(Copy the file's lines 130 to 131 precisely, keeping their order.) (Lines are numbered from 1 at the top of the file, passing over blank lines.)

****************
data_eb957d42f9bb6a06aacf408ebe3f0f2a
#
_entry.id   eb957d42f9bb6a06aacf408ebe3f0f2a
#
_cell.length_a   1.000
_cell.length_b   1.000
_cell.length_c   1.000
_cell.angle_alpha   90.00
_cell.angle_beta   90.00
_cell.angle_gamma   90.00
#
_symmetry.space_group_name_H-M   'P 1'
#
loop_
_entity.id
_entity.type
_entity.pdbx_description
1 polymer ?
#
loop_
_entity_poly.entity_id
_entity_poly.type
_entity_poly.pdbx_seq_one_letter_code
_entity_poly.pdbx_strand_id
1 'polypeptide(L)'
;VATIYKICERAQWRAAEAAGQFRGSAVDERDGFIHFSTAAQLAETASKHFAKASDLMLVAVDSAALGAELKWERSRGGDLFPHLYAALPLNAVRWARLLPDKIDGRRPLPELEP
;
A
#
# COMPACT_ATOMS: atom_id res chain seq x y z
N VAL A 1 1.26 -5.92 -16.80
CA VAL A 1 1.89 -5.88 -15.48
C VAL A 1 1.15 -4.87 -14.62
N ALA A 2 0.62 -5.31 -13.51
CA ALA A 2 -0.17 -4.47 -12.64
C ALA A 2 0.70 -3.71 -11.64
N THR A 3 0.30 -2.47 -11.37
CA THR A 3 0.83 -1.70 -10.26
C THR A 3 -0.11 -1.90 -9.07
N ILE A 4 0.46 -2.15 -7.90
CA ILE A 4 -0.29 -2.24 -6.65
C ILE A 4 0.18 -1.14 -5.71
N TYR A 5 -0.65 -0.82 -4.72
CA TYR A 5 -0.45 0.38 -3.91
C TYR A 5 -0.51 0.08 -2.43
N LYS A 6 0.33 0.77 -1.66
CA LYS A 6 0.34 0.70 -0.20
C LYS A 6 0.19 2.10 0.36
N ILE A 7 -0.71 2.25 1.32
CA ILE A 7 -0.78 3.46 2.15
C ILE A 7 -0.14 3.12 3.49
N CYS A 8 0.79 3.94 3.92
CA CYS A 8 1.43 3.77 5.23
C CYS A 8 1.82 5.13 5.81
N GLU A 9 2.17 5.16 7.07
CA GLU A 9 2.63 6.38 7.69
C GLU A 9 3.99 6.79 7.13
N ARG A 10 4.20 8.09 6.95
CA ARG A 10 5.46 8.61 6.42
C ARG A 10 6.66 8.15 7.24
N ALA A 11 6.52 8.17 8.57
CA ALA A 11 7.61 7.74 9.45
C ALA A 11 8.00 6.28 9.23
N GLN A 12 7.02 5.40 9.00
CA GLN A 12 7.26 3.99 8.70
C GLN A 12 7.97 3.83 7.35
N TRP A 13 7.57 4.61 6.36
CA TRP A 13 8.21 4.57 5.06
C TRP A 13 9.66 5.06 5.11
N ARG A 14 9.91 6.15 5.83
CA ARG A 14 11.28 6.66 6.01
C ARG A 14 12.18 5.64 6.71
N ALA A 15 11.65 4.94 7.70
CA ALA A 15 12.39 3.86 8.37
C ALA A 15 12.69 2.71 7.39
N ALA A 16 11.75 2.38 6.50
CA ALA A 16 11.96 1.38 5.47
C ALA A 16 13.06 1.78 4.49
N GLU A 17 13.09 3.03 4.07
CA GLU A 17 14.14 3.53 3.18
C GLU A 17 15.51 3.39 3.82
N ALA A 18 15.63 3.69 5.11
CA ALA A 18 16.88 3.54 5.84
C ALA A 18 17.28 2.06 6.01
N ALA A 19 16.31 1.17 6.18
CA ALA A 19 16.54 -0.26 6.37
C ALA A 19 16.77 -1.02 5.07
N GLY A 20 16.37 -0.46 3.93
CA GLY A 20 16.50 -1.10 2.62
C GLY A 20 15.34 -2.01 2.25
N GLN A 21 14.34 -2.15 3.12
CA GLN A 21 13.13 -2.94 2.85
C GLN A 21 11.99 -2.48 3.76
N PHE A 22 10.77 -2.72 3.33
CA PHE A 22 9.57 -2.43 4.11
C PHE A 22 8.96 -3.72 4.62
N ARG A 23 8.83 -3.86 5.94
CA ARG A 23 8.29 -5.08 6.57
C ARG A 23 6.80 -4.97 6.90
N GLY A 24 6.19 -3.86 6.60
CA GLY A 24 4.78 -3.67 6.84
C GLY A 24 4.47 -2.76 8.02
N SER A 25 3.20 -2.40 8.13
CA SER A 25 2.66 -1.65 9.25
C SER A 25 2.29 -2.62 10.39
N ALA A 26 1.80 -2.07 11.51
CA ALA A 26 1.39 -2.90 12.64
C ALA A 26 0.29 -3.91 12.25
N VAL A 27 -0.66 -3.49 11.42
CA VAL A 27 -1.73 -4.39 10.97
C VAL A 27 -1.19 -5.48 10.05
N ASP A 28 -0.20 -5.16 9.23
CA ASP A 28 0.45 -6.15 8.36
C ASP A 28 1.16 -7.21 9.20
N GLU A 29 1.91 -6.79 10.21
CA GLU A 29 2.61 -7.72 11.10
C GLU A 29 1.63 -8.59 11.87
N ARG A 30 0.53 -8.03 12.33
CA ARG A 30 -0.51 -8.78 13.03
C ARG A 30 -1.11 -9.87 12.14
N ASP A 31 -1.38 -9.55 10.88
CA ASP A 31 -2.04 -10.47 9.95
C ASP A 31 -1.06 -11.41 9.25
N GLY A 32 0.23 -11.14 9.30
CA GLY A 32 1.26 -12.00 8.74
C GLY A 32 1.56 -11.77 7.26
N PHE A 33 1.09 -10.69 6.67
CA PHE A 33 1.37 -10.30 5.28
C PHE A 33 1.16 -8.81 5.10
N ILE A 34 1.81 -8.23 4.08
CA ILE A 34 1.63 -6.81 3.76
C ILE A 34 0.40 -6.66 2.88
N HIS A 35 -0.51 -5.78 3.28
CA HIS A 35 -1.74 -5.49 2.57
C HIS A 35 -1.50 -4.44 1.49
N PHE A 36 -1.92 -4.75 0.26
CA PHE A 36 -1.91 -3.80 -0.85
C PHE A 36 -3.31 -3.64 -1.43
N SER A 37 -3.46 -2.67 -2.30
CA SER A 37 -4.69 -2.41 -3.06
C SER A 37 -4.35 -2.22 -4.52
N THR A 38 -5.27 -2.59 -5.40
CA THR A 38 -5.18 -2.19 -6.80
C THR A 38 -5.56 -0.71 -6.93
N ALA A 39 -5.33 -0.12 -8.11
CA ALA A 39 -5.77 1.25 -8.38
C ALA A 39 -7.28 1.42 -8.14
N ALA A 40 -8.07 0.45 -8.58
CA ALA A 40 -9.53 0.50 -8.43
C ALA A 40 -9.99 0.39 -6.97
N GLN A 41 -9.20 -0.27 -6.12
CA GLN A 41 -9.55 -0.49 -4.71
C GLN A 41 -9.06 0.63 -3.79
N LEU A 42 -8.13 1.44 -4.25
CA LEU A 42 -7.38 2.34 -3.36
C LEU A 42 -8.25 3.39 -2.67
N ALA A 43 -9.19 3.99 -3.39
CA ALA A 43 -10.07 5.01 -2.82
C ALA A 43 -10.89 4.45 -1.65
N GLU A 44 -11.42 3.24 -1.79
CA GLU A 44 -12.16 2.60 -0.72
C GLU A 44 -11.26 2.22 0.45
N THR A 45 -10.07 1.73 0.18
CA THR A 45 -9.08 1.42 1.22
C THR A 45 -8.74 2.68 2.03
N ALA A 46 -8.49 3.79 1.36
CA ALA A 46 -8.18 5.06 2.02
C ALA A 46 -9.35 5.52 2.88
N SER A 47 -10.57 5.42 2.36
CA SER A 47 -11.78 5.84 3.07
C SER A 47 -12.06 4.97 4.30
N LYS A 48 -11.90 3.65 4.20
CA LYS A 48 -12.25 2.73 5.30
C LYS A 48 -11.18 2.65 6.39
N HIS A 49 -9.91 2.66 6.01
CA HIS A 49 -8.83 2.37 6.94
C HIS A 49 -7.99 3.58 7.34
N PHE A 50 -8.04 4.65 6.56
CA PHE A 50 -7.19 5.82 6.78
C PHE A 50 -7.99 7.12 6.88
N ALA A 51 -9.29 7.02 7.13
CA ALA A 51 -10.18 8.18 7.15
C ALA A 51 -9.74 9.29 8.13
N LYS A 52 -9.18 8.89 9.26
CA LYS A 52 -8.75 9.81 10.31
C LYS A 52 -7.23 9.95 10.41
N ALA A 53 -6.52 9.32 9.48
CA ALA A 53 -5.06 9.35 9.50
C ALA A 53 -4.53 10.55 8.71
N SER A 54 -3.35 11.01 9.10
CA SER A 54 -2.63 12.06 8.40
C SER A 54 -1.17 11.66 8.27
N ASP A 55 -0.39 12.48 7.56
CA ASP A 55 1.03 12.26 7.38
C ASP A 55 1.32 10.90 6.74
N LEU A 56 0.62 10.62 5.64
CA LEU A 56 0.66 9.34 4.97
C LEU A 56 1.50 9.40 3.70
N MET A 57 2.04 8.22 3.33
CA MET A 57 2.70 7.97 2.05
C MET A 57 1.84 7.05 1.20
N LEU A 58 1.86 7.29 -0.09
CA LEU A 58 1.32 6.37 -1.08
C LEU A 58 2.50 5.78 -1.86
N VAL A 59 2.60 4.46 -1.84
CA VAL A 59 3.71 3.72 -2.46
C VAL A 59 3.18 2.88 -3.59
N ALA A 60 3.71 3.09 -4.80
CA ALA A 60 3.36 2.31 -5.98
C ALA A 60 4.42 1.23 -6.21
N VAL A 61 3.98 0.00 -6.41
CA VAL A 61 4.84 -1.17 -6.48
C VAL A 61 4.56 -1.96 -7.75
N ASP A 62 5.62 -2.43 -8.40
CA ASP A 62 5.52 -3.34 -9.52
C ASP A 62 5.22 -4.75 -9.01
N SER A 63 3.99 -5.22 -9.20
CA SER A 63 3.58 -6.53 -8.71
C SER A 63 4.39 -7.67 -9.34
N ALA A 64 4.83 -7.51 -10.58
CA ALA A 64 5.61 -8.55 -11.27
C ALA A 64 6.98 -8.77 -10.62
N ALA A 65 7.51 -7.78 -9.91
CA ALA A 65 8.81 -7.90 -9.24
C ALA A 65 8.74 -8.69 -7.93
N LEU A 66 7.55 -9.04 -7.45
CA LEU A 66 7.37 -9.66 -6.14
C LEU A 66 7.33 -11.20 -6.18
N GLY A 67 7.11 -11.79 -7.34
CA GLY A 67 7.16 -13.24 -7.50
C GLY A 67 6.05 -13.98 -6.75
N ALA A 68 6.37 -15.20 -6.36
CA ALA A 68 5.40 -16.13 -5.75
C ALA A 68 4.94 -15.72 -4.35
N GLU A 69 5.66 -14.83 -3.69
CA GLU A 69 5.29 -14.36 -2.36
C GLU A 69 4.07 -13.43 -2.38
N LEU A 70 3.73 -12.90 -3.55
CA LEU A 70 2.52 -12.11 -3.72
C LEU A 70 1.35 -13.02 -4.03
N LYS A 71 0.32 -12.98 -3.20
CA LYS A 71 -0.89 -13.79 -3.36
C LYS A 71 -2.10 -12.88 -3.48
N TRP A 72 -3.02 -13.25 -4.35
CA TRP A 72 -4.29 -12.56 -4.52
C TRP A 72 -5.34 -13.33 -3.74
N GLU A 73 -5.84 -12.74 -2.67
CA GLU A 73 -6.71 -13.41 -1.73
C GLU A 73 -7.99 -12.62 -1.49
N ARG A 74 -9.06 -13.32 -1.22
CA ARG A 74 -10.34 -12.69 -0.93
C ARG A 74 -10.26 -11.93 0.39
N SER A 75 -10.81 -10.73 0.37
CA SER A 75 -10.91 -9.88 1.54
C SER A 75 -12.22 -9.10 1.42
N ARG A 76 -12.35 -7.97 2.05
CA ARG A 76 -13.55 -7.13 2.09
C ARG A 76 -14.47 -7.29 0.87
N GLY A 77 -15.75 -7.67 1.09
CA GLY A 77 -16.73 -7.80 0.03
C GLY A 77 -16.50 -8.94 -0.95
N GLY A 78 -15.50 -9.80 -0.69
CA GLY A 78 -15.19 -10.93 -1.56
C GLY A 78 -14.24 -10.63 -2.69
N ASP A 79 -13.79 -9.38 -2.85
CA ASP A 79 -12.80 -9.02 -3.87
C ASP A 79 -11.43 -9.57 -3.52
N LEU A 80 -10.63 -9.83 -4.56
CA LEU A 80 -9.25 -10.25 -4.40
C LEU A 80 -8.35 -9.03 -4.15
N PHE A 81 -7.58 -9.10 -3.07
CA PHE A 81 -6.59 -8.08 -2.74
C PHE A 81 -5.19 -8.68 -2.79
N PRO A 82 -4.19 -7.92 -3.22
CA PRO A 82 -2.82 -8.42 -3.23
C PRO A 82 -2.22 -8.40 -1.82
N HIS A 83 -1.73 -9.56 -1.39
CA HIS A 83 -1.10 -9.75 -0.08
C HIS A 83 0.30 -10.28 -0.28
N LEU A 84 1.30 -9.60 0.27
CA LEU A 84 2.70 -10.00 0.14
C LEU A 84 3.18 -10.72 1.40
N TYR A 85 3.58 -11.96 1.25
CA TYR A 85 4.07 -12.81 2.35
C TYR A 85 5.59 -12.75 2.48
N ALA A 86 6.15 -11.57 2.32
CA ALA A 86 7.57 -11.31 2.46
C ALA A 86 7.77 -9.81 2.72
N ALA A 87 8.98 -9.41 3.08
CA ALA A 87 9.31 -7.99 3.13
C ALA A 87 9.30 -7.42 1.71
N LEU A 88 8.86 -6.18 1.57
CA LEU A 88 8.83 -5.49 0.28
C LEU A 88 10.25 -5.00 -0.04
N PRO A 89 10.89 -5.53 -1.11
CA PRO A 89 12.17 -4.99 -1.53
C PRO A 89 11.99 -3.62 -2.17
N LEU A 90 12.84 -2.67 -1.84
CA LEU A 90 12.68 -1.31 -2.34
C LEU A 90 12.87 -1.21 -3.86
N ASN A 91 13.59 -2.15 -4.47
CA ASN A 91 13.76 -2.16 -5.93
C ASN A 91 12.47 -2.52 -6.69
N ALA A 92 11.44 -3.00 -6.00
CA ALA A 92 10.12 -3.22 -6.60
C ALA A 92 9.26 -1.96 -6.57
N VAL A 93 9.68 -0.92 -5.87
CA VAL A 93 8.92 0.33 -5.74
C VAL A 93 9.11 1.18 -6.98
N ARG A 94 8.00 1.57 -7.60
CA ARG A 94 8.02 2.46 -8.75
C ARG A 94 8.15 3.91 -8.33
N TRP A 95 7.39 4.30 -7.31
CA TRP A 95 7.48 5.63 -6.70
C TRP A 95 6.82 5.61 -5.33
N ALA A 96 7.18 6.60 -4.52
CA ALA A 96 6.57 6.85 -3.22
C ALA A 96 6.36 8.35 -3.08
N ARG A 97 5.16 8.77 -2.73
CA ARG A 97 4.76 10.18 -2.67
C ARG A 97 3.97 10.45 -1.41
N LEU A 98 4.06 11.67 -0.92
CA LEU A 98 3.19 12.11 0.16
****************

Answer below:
N ILE A 34 1.81 -8.23 4.08
CA ILE A 34 1.63 -6.81 3.76